The scene in which Janet’s character Hubert, whom Albert initially thinks is a biological man, catches her and realizes she’s a woman is so painful. Albert looks so scared. Was that a tough scene for you to act?  No. I just had to think of how dire it would be for Albert if she was discovered and thrown out. She thinks her life is over and wouldn’t have a job. I think one of the hardest scenes for me was when I asked Helen out for a walk for the first time, because I didn’t know what to do with my face. Albert is starting to look up more than she ever had, but it’s still not comfortable for her to look into people’s eyes. The tricky thing about the whole part was the dilemma of somebody who has been stoic and behind a mask all those years — how much does she show on her face as she starts to look up and out at the world again?

Did you consider adding a new character, a young woman pretending to be a teenage boy, so you could cast Justin Bieber in it? Think of the box office dollars that would reap!  [Laughing] Ah, Justin Bieber. He’d probably be very good at that. I don’t know if it would be convincing in a period movie in Victorian Dublin, but you never know!

While researching the time period in which Nobbs takes place, did you learn whether living as a male was typical for lesbians to do back then?  My research mainly turned up women who did this either to fight in wars, have a job or go on adventure. And then there are cases of people who married women, and the women found out later [their husbands] were women and not men. So I don’t know. It was a mixture, and whether they were lesbians are not, homosexuality was against the law. I’m not sure whether lesbianism was also against the law, but it was certainly considered aberrant and something to hide.

You famously played lesbian military vet Margarethe Cammermeyer in the 1995 TV movie, Serving in Silence. When ‘don’t ask, don’t tell’ was repealed, was it a big moment for you? And did you two talk about it?  Yes, it was, definitely. I was in touch with Grethe when that all happened and I would’ve loved to have gone to D.C. for that, but I just wasn’t able to. We talked about how proud we were that, back then, we did Serving in Silence and to think of the time that’s gone by since and the lives [military policy and DADT] affected in an unfortunate way. But thank God DADT doesn’t exist anymore. Not that everything’s going to change, but at least it has on the books. I think, ultimately, [gender and sexuality] shouldn’t matter. I’ve said this about our film. In some ways, gender should be irrelevant. It shouldn’t matter who someone is connected to and finds love and a life with. I hope [full federal equality] will come to be a reality for the LGBT world.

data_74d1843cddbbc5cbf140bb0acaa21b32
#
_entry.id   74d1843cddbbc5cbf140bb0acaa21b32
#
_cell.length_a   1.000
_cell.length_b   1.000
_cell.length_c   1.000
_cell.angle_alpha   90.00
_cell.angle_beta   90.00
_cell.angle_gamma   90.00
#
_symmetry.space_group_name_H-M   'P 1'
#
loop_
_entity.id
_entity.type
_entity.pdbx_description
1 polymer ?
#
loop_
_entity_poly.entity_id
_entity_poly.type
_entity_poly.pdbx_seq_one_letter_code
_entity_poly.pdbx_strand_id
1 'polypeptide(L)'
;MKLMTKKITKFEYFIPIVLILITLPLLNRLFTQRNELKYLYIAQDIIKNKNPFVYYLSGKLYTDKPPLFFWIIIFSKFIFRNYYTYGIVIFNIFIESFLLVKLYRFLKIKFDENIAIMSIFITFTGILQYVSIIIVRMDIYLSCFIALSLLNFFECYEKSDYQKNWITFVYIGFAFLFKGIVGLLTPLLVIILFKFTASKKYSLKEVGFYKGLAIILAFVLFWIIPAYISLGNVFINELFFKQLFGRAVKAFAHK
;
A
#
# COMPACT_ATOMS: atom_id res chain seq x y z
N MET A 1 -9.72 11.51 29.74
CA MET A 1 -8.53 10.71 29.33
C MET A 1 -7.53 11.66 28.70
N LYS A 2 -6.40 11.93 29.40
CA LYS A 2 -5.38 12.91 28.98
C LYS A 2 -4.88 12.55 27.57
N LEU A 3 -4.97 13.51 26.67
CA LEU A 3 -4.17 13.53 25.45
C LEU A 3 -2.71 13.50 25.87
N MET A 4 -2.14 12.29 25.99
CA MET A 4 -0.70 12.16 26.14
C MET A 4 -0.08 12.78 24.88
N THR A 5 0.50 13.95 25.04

You’ve called Patty Hewes the role of your life. What can you tell us about this last season of Damages?  Oh, it’s a good, juicy season. Patty goes after a Wikileaks guy, like Julian Assange. She’s prosecuting him and Helen is defending him, so it’s pretty good.

Does the season come to a conclusive, all-tied-up end, or does it leave things open so there could be a Damages movie later down the line, a la 24?  I don’t know necessarily how our writers are going to end the season. We’ve had some general conversations about it, but knowing them I doubt it would all be in a tight and nice package with a bow.

If you were in a legal pickle, would you want Patty to represent you?  Absolutely! We couldn’t afford her, but I’d like her to represent me, yes.

You lost Oscars in the past to two other gay favorites, Cher and Jodie Foster. Are you hatin’ on them?  Funny, I didn’t think of that. I don’t hate them at all. Are you kidding me?

It would be great to see you three together in a project.  Oh, that would be wild. That would be good.

………………….

•online exclusive

For a review of Albert Nobbs — and to read more about the Oscar nominations — visit DallasVoice.com

This article appeared in the Dallas Voice print edition January 27, 2012.

—  Kevin Thomas

Golden Globe watch party at The Texas Theatre

Loving on Gervais’ Globes

Everyone was in a tizzy last year when Ricky Gervais ripped so many new ones into Hollywood at the Golden Globes. Surprise! He’s back. And with good reason — he’s the best part.

DEETS: Texas Theatre, 231 W. Jefferson Blvd. 7 p.m. Free. TheTexasTheatre.com.

—  Rich Lopez

Best Bets • 01.13.12

Saturday 01.14Lorrie-Morgan

Know when to hold ‘em
Poker tourney host Pocket Rockets celebrates one year with its Gala Event and Awards honoring the year’s top players. But don’t think this means no playing time. Right after the awards, they turn around to start a $500 tournament sponsored by AIDS Interfaith Network. Rumor has it that some of the A-List cast will be there.

DEETS:
The Brick
2525 Wycliff Ave.,Ste. 120.

3 p.m.
PocketRockets.com.

…………………..

Saturday 01.14

Country divas live
We’re trying to figure out  if we even deserve a night of such fabulosity. Lorrie Morgan comes to town with her sass and glam country that paved the way for the likes of Faith Hill and Carrie Underwood. Pam Tillis was a pioneer in country music as one of the first female producers of her own work. They bring us the Grits and Glamour tour and we’re thanking the country music gods.

DEETS:
Eisemann Center
2351 Performance Drive, Richardson.
8 p.m. $44–$62.
EisemannCenter.com.

…………………..

Sunday 01.15

Loving on Gervais’ Globes
Everyone was in a tizzy last year when Ricky Gervais ripped so many new ones into Hollywood at the Golden Globes. Surprise! He’s back. And with good reason — he’s the best part.